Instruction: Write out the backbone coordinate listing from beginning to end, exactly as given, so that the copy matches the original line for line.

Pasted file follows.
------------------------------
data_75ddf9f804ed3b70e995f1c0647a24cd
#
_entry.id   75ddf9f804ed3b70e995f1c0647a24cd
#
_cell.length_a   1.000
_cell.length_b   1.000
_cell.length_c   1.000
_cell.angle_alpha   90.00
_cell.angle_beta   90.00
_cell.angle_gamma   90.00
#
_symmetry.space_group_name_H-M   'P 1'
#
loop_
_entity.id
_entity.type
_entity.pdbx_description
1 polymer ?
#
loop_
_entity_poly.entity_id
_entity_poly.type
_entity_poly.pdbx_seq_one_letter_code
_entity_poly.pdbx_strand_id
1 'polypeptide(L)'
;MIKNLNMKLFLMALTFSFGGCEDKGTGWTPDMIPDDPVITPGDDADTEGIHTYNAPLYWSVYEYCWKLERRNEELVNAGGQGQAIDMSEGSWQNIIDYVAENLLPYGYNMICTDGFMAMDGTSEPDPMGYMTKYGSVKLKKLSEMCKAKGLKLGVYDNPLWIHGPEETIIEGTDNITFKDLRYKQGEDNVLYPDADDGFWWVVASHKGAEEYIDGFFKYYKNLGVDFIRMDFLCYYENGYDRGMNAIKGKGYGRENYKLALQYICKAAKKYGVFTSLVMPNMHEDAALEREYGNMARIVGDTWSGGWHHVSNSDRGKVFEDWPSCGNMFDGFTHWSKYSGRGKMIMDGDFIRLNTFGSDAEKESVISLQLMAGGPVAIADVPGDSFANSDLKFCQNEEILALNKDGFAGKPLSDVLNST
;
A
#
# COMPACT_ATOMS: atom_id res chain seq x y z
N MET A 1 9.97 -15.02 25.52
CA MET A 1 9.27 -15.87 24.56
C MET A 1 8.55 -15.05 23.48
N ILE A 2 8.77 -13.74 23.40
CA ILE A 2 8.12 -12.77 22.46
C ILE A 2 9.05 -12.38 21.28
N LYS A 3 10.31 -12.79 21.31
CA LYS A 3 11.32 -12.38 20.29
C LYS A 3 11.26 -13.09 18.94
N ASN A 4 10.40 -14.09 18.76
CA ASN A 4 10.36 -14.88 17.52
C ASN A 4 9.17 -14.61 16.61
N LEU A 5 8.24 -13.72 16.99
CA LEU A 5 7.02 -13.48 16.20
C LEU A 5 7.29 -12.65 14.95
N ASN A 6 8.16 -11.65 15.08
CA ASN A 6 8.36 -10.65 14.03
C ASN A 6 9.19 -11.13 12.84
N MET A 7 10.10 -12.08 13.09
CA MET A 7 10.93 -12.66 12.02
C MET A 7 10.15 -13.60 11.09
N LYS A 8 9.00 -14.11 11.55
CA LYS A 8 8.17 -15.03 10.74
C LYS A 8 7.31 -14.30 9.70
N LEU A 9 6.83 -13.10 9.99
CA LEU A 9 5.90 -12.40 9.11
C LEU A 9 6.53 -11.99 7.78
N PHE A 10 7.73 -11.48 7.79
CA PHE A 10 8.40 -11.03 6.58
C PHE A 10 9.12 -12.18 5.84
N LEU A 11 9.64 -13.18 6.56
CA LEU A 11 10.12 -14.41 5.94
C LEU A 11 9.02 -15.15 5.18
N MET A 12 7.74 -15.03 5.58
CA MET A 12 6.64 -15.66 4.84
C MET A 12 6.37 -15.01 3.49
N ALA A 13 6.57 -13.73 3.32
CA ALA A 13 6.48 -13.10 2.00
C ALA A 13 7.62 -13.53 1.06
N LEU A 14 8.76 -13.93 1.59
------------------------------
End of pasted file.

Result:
data_75ddf9f804ed3b70e995f1c0647a24cd
#
_entry.id   75ddf9f804ed3b70e995f1c0647a24cd
#
_cell.length_a   1.000
_cell.length_b   1.000
_cell.length_c   1.000
_cell.angle_alpha   90.00
_cell.angle_beta   90.00
_cell.angle_gamma   90.00
#
_symmetry.space_group_name_H-M   'P 1'
#
loop_
_entity.id
_entity.type
_entity.pdbx_description
1 polymer ?
#
loop_
_entity_poly.entity_id
_entity_poly.type
_entity_poly.pdbx_seq_one_letter_code
_entity_poly.pdbx_strand_id
1 'polypeptide(L)'
;MIKNLNMKLFLMALTFSFGGCEDKGTGWTPDMIPDDPVITPGDDADTEGIHTYNAPLYWSVYEYCWKLERRNEELVNAGGQGQAIDMSEGSWQNIIDYVAENLLPYGYNMICTDGFMAMDGTSEPDPMGYMTKYGSVKLKKLSEMCKAKGLKLGVYDNPLWIHGPEETIIEGTDNITFKDLRYKQGEDNVLYPDADDGFWWVVASHKGAEEYIDGFFKYYKNLGVDFIRMDFLCYYENGYDRGMNAIKGKGYGRENYKLALQYICKAAKKYGVFTSLVMPNMHEDAALEREYGNMARIVGDTWSGGWHHVSNSDRGKVFEDWPSCGNMFDGFTHWSKYSGRGKMIMDGDFIRLNTFGSDAEKESVISLQLMAGGPVAIADVPGDSFANSDLKFCQNEEILALNKDGFAGKPLSDVLNST
;
A
#
# COMPACT_ATOMS: atom_id res chain seq x y z
N MET A 1 9.97 -15.02 25.52
CA MET A 1 9.27 -15.87 24.56
C MET A 1 8.55 -15.05 23.48
N ILE A 2 8.77 -13.74 23.40
CA ILE A 2 8.12 -12.77 22.46
C ILE A 2 9.05 -12.38 21.28
N LYS A 3 10.31 -12.79 21.31
CA LYS A 3 11.32 -12.38 20.29
C LYS A 3 11.26 -13.09 18.94
N ASN A 4 10.40 -14.09 18.76
CA ASN A 4 10.36 -14.88 17.52
C ASN A 4 9.17 -14.61 16.61
N LEU A 5 8.24 -13.72 16.99
CA LEU A 5 7.02 -13.48 16.20
C LEU A 5 7.29 -12.65 14.95
N ASN A 6 8.16 -11.65 15.08
CA ASN A 6 8.36 -10.65 14.03
C ASN A 6 9.19 -11.13 12.84
N MET A 7 10.10 -12.08 13.09
CA MET A 7 10.93 -12.66 12.02
C MET A 7 10.15 -13.60 11.09
N LYS A 8 9.00 -14.11 11.55
CA LYS A 8 8.17 -15.03 10.74
C LYS A 8 7.31 -14.30 9.70
N LEU A 9 6.83 -13.10 9.99
CA LEU A 9 5.90 -12.40 9.11
C LEU A 9 6.53 -11.99 7.78
N PHE A 10 7.73 -11.48 7.79
CA PHE A 10 8.40 -11.03 6.58
C PHE A 10 9.12 -12.18 5.84
N LEU A 11 9.64 -13.18 6.56
CA LEU A 11 10.12 -14.41 5.94
C LEU A 11 9.02 -15.15 5.18
N MET A 12 7.74 -15.03 5.58
CA MET A 12 6.64 -15.66 4.84
C MET A 12 6.37 -15.01 3.49
N ALA A 13 6.57 -13.73 3.32
CA ALA A 13 6.48 -13.10 2.00
C ALA A 13 7.62 -13.53 1.06
N LEU A 14 8.76 -13.93 1.59